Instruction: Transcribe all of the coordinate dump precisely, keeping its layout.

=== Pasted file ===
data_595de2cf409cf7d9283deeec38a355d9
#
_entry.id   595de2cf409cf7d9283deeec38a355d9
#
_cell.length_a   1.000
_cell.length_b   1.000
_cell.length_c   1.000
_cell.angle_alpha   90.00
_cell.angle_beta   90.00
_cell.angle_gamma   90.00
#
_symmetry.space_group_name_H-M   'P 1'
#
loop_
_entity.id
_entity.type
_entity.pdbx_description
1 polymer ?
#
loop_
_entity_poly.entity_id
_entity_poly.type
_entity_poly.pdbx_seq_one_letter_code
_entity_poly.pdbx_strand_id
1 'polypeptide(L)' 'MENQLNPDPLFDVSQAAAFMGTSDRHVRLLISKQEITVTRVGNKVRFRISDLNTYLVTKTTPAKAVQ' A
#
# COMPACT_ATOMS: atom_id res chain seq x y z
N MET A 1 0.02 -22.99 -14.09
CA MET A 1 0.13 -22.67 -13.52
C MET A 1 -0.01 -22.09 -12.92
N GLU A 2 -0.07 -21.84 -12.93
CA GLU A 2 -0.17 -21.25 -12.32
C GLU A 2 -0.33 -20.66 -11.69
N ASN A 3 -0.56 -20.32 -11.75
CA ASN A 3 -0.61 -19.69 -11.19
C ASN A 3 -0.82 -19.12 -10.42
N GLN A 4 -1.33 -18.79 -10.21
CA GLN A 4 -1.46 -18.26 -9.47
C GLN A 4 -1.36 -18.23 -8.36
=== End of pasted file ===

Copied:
data_595de2cf409cf7d9283deeec38a355d9
#
_entry.id   595de2cf409cf7d9283deeec38a355d9
#
_cell.length_a   1.000
_cell.length_b   1.000
_cell.length_c   1.000
_cell.angle_alpha   90.00
_cell.angle_beta   90.00
_cell.angle_gamma   90.00
#
_symmetry.space_group_name_H-M   'P 1'
#
loop_
_entity.id
_entity.type
_entity.pdbx_description
1 polymer ?
#
loop_
_entity_poly.entity_id
_entity_poly.type
_entity_poly.pdbx_seq_one_letter_code
_entity_poly.pdbx_strand_id
1 'polypeptide(L)' 'MENQLNPDPLFDVSQAAAFMGTSDRHVRLLISKQEITVTRVGNKVRFRISDLNTYLVTKTTPAKAVQ' A
#
# COMPACT_ATOMS: atom_id res chain seq x y z
N MET A 1 0.02 -22.99 -14.09
CA MET A 1 0.13 -22.67 -13.52
C MET A 1 -0.01 -22.09 -12.92
N GLU A 2 -0.07 -21.84 -12.93
CA GLU A 2 -0.17 -21.25 -12.32
C GLU A 2 -0.33 -20.66 -11.69
N ASN A 3 -0.56 -20.32 -11.75
CA ASN A 3 -0.61 -19.69 -11.19
C ASN A 3 -0.82 -19.12 -10.42
N GLN A 4 -1.33 -18.79 -10.21
CA GLN A 4 -1.46 -18.26 -9.47
C GLN A 4 -1.36 -18.23 -8.36